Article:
Institute for War and Peace Reporting | Giving Voice, Driving Change
Judges at the Hague tribunal have postponed the start date for Ratko Mladic’s defence case by one week after his lawyers complained of technical glitches that hindered their preparations.
The defence case will now begin on May 19 instead of May 13. However, a pre-defence conference will go ahead as scheduled on May 12.
Mladic’s lawyers had argued that a computer system upgrade had caused numerous problems, and they requested a three-week delay from the date the issues were resolved.
The bench responded with a written decision saying that “while the defence raises various detailed technical complaints, it fails, for the most part, to explain or demonstrate to what extent such technical inconveniences impact its ability to prepare for the defence case”.
However, “the chamber understands that having to deal with technical problems wastes time intended to spend on substantive defence case preparations. At least for a number of days in April 2014, some of the members of the defence team encountered technical problems in their work. In order to compensate for some of these inconveniences, the chamber will grant the defence some additional time,” judges concluded.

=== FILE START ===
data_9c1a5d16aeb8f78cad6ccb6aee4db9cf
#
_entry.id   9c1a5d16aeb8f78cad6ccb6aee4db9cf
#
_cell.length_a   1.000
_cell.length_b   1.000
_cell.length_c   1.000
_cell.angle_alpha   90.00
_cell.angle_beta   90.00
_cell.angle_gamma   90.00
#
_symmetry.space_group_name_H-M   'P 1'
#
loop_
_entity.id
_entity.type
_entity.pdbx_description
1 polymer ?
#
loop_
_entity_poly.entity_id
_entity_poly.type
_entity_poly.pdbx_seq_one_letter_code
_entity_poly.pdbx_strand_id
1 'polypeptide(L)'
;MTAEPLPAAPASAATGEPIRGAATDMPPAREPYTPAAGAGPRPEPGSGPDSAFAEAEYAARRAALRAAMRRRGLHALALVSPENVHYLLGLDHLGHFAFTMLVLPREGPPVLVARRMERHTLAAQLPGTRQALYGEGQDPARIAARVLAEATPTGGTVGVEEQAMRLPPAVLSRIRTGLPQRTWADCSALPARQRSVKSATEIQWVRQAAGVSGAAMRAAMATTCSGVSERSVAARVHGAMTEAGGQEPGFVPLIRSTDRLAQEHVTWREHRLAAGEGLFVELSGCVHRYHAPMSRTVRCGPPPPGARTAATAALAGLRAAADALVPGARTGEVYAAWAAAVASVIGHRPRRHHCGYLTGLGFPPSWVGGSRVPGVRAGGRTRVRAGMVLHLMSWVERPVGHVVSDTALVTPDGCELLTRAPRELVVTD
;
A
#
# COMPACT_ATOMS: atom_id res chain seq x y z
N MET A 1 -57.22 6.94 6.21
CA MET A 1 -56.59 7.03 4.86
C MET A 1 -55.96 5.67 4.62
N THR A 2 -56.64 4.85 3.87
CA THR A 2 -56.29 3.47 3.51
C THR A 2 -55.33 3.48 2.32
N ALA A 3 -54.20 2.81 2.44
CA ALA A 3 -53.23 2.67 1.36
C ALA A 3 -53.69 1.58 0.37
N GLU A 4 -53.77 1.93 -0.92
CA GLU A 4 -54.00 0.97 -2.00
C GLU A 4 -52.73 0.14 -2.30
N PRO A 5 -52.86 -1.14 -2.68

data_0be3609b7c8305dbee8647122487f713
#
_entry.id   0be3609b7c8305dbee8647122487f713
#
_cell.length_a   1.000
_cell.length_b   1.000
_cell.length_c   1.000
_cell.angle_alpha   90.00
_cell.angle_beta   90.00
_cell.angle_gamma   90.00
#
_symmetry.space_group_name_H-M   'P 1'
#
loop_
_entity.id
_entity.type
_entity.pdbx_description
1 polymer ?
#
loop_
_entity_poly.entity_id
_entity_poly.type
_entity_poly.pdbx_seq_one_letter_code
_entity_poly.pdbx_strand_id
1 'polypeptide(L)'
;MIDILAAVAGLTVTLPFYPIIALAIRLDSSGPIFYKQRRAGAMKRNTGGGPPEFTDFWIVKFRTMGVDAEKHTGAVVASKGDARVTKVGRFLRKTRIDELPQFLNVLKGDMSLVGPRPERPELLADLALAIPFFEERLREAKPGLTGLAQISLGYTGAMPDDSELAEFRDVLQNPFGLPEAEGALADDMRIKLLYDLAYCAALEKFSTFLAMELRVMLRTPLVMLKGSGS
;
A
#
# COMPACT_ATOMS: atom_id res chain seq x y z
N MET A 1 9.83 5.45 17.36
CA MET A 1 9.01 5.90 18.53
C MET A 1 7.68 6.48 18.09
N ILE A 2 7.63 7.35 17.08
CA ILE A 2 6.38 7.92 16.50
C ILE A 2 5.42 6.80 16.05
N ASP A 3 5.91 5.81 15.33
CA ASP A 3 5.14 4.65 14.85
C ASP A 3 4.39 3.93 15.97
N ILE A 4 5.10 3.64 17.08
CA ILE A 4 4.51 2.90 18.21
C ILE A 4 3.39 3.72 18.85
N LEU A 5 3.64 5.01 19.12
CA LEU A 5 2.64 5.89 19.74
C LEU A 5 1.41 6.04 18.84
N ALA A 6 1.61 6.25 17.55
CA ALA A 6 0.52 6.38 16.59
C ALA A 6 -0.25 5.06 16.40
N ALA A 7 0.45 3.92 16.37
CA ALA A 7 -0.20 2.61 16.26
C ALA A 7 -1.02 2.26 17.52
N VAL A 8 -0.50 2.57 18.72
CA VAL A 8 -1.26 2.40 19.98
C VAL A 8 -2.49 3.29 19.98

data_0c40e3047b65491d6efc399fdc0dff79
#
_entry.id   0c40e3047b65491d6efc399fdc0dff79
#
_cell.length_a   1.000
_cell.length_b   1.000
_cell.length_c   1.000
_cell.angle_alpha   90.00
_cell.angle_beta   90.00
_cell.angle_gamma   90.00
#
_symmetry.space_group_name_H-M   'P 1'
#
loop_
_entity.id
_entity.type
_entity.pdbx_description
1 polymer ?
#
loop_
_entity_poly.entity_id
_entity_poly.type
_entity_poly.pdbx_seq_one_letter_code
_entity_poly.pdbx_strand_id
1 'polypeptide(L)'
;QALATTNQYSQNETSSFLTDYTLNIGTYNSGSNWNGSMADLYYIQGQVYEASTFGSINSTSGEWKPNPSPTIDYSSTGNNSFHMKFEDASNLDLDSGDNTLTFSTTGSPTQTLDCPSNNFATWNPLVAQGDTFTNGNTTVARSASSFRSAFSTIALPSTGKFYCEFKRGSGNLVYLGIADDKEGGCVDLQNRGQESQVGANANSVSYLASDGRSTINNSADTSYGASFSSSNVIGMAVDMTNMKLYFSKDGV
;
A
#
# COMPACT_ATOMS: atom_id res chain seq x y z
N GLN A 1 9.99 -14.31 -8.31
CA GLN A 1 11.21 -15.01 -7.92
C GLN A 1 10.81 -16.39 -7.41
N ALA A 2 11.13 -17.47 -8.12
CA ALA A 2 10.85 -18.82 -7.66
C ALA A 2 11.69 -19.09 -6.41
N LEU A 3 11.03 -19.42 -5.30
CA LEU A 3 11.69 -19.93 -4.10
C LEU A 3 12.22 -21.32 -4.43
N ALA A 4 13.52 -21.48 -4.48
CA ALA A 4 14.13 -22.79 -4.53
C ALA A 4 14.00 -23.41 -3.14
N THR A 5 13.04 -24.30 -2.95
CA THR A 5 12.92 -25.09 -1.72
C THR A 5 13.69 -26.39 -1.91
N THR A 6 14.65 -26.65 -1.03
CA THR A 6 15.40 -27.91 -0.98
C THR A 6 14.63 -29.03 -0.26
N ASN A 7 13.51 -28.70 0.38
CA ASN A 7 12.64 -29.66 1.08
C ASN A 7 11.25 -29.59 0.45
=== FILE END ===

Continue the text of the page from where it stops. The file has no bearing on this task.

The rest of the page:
Prosecutors allege that Mladic, as commander of the Bosnian Serb army from 1992 to 1996, is responsible for crimes of genocide, persecution, extermination, murder and forcible transfer which “contributed to achieving the objective of the permanent removal of Bosnian Muslims and Bosnian Croats from Bosnian Serb-claimed territory”.
He is accused of planning and overseeing the 44-month siege of Sarajevo that left nearly 12,000 people dead, as well as the massacre of more than 7,000 men and boys at Srebrenica in July 1995.
Mladic was arrested in May 2011 after spending 16 years as a fugitive. His trial began in May 2012 and the prosecution rested its case in February this year.
Rachel Irwin is IWPR’s Senior Reporter in The Hague.
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